Submission advice for writers from a Publisher

4 May 2012 / 3 comments

Michael Hanrahan Publisher at Rough Draft has been kind enough to offer some submission advice for us writers trying to get our manuscripts published. I confess that I have sent first drafts to publishers, ignored some aspects of submission guidelines and submitted to not quite right publishers. Next time I'm going to follow Michael's advice...

Publisher Michael Hanrahan's submission advice for writers:
Although it may not seem like it at the time, many authors learn that writing their book is actually the easy part. Getting picked up by a publisher is much more difficult. So, here are some tips that might help if you are attempting to find a home for your book:
  • Submit your very best work. Don’t shoot your book off to publishers the minute you complete your first draft because you are so excited to be finished. Or even your second draft. There’s no hurry. You really only have one chance to impress a publisher. Don’t blow it with sub-par work.
  • Follow submission guidelines. They are there for a reason. If the publisher requests a hard copy, don’t call them to ask if you can email because your printer is broken. Getting your manuscript accepted is difficult enough – if you irritate the publisher I can assure you it won’t help. Send well-presented manuscripts that meet all of the requirements.
  • Behave like a professional writer. As well as considering your book, a publisher is considering what you would be like to work with. You might consider writing your hobby or your passion, but the minute you submit to a publisher you are asking them and others to treat you as a professional writer, so behave as such. If they contact you, it’s fine to be enthusiastic but don’t fall off your chair in excitement. And learn about the publishing industry so you don’t seem like a complete novice if your book is picked up. This is easily done by talking to published authors.
  • Don’t expect feedback on your book. I’m surprised how often authors sign off their cover letter with something like, ‘I look forward to receiving your feedback’. Sorry, but it’s not going to happen. It’s very time consuming to provide useful feedback on a book, and publishers don’t have that time. We read manuscripts with one thing in mind: do we want to publish this? If you would like professional feedback, there are many excellent manuscript assessment services out there that can help – just do an internet search.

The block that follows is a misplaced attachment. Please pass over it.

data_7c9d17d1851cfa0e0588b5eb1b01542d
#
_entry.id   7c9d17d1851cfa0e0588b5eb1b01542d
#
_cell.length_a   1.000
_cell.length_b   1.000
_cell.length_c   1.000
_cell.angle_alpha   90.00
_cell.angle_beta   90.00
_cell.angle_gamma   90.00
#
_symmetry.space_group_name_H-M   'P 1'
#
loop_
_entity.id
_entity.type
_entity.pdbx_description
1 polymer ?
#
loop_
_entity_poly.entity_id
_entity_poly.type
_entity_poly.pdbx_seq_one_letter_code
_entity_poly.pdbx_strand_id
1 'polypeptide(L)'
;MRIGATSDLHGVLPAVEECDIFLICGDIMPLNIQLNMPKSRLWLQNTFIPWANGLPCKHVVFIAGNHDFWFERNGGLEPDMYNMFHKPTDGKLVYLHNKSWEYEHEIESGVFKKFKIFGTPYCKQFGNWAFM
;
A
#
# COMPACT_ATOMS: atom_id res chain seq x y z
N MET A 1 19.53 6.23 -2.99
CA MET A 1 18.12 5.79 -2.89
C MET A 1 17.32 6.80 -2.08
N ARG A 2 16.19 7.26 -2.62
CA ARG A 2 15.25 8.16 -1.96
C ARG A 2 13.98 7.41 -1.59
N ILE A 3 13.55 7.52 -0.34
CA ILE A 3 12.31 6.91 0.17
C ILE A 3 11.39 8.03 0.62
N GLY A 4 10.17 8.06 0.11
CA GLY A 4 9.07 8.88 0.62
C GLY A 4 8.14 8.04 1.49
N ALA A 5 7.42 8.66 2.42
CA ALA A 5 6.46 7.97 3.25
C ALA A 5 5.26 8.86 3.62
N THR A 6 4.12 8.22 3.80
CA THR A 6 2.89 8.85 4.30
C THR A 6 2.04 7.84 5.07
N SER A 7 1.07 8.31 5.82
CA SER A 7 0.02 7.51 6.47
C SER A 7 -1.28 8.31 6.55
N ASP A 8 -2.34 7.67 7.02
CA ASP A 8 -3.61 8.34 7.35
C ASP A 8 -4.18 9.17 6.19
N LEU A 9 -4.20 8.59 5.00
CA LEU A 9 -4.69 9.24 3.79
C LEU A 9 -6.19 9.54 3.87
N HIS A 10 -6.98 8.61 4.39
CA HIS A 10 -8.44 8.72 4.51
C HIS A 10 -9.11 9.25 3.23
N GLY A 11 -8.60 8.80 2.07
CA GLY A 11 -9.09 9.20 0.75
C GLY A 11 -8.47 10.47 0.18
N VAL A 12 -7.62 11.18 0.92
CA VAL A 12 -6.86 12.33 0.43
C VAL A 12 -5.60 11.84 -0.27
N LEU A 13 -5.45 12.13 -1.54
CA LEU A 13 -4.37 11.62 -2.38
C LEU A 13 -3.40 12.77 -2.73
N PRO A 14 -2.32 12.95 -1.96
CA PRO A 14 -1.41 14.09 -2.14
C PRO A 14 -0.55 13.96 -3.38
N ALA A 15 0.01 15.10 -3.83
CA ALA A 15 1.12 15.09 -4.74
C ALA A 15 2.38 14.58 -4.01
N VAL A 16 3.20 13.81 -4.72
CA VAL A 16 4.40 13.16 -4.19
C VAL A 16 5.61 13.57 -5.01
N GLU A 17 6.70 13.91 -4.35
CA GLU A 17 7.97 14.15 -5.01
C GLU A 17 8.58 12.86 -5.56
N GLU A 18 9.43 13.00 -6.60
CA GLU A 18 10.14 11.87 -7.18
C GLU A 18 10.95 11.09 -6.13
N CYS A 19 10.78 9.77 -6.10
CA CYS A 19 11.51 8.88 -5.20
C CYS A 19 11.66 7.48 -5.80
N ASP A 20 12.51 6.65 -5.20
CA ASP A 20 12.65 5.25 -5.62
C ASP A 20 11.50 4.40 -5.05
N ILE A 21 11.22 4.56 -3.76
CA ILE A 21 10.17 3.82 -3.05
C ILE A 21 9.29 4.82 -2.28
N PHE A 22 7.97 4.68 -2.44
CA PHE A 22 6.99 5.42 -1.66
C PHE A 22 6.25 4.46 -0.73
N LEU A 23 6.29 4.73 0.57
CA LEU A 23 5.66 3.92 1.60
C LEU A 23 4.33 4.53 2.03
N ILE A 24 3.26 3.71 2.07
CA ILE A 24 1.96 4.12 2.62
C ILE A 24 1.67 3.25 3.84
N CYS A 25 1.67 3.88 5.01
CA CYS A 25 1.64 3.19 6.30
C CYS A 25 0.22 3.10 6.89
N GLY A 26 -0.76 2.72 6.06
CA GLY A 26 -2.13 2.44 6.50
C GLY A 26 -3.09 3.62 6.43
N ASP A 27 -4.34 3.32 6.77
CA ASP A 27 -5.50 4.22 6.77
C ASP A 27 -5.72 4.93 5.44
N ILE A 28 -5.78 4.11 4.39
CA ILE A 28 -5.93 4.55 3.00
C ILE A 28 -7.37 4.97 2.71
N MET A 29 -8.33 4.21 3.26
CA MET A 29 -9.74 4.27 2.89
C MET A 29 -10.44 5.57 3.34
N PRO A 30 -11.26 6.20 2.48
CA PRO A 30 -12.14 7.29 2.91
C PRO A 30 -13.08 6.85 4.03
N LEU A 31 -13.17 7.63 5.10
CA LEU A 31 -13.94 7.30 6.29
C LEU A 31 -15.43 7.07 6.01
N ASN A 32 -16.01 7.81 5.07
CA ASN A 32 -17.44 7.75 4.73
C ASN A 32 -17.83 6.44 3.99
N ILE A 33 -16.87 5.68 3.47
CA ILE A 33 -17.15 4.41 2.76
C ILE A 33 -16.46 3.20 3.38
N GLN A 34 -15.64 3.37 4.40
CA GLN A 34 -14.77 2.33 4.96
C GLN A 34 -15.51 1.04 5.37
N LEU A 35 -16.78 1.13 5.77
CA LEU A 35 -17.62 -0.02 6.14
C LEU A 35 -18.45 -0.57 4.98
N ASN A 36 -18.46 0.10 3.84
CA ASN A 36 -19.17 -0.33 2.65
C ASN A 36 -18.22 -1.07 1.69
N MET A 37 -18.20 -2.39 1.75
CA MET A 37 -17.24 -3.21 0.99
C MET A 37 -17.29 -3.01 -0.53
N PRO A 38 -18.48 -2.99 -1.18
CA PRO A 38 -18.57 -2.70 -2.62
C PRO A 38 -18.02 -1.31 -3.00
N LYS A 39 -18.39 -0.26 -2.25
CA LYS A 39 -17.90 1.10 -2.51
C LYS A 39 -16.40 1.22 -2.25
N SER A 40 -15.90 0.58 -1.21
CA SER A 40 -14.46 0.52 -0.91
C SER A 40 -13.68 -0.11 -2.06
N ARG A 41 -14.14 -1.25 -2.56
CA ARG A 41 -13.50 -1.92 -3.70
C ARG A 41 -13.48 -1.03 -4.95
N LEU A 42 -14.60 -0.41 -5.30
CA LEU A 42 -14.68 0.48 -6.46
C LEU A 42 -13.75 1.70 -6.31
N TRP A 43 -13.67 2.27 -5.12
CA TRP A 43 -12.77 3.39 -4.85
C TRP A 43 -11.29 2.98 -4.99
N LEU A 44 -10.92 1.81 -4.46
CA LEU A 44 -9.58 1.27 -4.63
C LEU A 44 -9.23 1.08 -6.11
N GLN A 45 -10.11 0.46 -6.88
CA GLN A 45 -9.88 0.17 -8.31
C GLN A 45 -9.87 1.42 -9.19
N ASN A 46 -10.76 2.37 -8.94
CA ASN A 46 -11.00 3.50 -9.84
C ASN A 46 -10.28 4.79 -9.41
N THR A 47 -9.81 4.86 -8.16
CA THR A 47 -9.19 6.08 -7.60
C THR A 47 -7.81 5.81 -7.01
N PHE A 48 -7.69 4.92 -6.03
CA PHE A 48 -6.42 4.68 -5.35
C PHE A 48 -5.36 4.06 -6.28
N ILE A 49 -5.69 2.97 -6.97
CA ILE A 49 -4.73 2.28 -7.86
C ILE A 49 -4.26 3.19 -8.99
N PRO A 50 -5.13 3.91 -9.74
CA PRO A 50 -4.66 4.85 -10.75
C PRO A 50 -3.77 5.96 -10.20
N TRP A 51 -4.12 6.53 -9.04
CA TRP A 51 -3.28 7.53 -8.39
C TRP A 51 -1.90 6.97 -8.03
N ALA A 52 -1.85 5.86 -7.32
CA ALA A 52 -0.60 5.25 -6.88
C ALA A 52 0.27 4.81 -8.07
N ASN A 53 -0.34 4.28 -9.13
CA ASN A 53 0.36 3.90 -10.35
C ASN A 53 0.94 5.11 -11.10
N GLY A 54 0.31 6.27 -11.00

• Submit to the right publishers. Don’t send your book out to as many publishers as you can on the basis that it improves your odds. It doesn’t. Sending your best work to the right publishers improves your odds. It’s easy to find out if a publisher might be interested in your book; have a look at what they’ve already published!
  • Keep going. You’re going to need a thick skin to succeed with your writing, so start now. Don’t be deterred by a few rejections.
  • If the rejections really start to pile up, it’s time to look at your manuscript again. You might reach a point where it’s time to admit the truth; maybe your book needs more work. Have a few people whose opinions you trust read your manuscript, have a professional assessment, and do a few more drafts.

Best of luck with your submissions.

Michael Hanrahan
Publisher, Rough Draft
twitter: @RoughDraftBooks


  1. To anyone who is serious about getting published, follow Michael's advice - it's spot on. I'd also like to add that one of the big challenges of becoming a published author is the fierce competition that continues to grow as a result of the mounting number of books 'written' by celebrities and reality TV contestants. So work hard and believe in your work. Good luck, keep writing and keep those submissions professional! Vickie Cummings, Author of Diet Tips for Busy Chicks.

  2. I think I hate the no feedback. It seems like it would be in the best interest of the publisher to improve books instead of sending readers back out with nothing.

  3. William, here's the equation: I currently have about 20 manuscripts sitting on my desk. I can read one in a night to decide if I want to publish it. I've written many manuscript assessments in my role as an editor and it can take half a day to write a useful one, so that would be ten extra days a month. That would mean I spend a lot of time assessing books and less time actually publishing them. A publishing company is not the place to seek comment on your work; there are many excellent manuscript assessment services that can do that. Yes it will cost you, but if you are going to be a serious writer that will not be a problem. If a manuscript is close to being publishable and we wish to pursue it, we absolutely do work with the author to (hopefully) get them over the line. Best of luck with your writing William.


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